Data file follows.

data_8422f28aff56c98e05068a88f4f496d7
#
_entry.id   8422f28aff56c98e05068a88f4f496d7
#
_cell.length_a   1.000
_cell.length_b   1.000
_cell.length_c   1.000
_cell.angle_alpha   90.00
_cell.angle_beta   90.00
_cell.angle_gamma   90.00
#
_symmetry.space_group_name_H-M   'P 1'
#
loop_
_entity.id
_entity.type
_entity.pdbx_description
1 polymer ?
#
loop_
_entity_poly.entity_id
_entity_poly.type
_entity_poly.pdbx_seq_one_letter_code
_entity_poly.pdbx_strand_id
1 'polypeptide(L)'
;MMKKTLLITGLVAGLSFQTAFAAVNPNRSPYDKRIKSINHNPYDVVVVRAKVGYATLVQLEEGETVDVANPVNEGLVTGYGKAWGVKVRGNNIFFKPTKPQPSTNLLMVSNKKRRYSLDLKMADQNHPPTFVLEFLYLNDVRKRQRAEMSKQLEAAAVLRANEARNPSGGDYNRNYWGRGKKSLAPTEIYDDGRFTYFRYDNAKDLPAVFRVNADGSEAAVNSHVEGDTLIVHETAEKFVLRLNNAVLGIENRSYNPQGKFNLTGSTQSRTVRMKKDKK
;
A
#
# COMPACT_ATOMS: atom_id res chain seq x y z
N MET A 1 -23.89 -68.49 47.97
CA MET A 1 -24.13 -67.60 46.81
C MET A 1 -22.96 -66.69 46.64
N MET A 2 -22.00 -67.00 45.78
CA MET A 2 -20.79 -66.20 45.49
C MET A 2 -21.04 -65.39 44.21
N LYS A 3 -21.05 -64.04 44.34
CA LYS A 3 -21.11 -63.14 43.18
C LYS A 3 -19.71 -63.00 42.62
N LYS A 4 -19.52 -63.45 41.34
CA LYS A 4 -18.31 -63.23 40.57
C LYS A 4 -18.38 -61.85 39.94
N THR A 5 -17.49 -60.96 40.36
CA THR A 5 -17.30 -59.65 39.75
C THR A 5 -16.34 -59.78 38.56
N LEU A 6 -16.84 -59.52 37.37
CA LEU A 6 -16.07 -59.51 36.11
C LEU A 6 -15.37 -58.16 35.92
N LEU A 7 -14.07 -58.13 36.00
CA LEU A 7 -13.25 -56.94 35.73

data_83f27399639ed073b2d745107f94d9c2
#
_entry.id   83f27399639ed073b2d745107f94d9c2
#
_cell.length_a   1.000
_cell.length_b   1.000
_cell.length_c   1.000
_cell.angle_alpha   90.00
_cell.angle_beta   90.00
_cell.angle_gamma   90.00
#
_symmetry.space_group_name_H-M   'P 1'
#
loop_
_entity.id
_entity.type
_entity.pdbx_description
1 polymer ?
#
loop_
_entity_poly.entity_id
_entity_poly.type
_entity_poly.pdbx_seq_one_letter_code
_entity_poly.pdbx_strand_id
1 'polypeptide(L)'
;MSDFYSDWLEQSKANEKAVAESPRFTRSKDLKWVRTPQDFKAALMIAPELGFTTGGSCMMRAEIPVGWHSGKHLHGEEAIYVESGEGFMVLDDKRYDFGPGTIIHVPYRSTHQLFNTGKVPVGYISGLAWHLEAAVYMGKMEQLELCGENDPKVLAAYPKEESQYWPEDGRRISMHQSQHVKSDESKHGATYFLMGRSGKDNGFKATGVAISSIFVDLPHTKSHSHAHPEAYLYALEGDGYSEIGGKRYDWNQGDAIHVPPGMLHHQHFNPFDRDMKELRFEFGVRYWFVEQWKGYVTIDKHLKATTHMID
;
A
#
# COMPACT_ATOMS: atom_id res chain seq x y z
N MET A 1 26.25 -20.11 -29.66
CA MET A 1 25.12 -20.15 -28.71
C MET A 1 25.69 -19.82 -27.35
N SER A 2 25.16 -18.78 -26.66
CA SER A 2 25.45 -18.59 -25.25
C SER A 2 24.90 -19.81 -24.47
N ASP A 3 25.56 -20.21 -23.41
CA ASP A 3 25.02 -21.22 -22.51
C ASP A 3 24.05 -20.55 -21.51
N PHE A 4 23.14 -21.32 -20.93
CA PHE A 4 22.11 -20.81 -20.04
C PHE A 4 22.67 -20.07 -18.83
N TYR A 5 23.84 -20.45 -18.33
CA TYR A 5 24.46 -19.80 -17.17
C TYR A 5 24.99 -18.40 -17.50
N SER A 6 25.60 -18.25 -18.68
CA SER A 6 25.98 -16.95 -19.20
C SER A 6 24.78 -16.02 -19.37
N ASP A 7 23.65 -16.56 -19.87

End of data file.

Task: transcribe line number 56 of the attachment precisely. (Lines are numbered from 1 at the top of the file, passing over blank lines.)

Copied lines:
_cell.length_b   1.000